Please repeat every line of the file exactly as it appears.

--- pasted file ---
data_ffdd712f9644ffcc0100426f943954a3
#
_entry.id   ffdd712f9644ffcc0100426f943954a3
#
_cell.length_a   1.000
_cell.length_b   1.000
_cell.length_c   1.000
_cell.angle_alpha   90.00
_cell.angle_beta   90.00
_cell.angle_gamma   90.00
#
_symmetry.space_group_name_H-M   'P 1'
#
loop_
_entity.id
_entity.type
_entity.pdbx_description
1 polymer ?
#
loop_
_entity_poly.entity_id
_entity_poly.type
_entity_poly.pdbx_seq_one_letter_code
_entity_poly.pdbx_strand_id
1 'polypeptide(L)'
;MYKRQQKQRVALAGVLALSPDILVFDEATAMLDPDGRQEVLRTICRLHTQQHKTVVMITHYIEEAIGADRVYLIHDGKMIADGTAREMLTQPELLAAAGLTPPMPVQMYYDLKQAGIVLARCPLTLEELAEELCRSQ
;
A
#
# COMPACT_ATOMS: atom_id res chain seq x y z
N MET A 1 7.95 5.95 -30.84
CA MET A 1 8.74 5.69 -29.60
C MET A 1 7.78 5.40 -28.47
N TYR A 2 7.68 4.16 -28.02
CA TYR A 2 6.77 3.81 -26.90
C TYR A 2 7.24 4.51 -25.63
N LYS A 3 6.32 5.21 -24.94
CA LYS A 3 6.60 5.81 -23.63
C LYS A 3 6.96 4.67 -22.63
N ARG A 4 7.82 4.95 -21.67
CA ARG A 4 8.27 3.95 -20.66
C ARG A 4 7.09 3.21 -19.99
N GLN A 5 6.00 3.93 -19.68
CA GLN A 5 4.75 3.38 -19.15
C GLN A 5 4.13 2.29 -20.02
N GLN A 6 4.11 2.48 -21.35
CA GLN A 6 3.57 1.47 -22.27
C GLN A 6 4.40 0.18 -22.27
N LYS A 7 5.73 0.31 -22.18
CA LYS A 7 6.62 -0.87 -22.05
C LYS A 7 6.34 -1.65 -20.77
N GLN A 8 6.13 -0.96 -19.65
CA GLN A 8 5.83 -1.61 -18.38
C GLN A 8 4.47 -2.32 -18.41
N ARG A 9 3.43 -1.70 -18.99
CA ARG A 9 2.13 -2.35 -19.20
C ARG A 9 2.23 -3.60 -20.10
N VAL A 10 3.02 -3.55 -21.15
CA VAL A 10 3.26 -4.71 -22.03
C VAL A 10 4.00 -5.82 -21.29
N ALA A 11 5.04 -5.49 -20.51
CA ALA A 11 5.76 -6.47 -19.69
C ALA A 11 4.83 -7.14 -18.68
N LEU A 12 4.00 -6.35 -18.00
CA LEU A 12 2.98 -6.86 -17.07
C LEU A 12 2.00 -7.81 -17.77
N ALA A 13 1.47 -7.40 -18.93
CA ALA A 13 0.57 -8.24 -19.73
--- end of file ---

data_ffdd712f9644ffcc0100426f943954a3
#
_entry.id   ffdd712f9644ffcc0100426f943954a3
#
_cell.length_a   1.000
_cell.length_b   1.000
_cell.length_c   1.000
_cell.angle_alpha   90.00
_cell.angle_beta   90.00
_cell.angle_gamma   90.00
#
_symmetry.space_group_name_H-M   'P 1'
#
loop_
_entity.id
_entity.type
_entity.pdbx_description
1 polymer ?
#
loop_
_entity_poly.entity_id
_entity_poly.type
_entity_poly.pdbx_seq_one_letter_code
_entity_poly.pdbx_strand_id
1 'polypeptide(L)'
;MYKRQQKQRVALAGVLALSPDILVFDEATAMLDPDGRQEVLRTICRLHTQQHKTVVMITHYIEEAIGADRVYLIHDGKMIADGTAREMLTQPELLAAAGLTPPMPVQMYYDLKQAGIVLARCPLTLEELAEELCRSQ
;
A
#
# COMPACT_ATOMS: atom_id res chain seq x y z
N MET A 1 7.95 5.95 -30.84
CA MET A 1 8.74 5.69 -29.60
C MET A 1 7.78 5.40 -28.47
N TYR A 2 7.68 4.16 -28.02
CA TYR A 2 6.77 3.81 -26.90
C TYR A 2 7.24 4.51 -25.63
N LYS A 3 6.32 5.21 -24.94
CA LYS A 3 6.60 5.81 -23.63
C LYS A 3 6.96 4.67 -22.63
N ARG A 4 7.82 4.95 -21.67
CA ARG A 4 8.27 3.95 -20.66
C ARG A 4 7.09 3.21 -19.99
N GLN A 5 6.00 3.93 -19.68
CA GLN A 5 4.75 3.38 -19.15
C GLN A 5 4.13 2.29 -20.02
N GLN A 6 4.11 2.48 -21.35
CA GLN A 6 3.57 1.47 -22.27
C GLN A 6 4.40 0.18 -22.27
N LYS A 7 5.73 0.31 -22.18
CA LYS A 7 6.62 -0.87 -22.05
C LYS A 7 6.34 -1.65 -20.77
N GLN A 8 6.13 -0.96 -19.65
CA GLN A 8 5.83 -1.61 -18.38
C GLN A 8 4.47 -2.32 -18.41
N ARG A 9 3.43 -1.70 -18.99
CA ARG A 9 2.13 -2.35 -19.20
C ARG A 9 2.23 -3.60 -20.10
N VAL A 10 3.02 -3.55 -21.15
CA VAL A 10 3.26 -4.71 -22.03
C VAL A 10 4.00 -5.82 -21.29
N ALA A 11 5.04 -5.49 -20.51
CA ALA A 11 5.76 -6.47 -19.69
C ALA A 11 4.83 -7.14 -18.68
N LEU A 12 4.00 -6.35 -18.00
CA LEU A 12 2.98 -6.86 -17.07
C LEU A 12 2.00 -7.81 -17.77
N ALA A 13 1.47 -7.40 -18.93
CA ALA A 13 0.57 -8.24 -19.73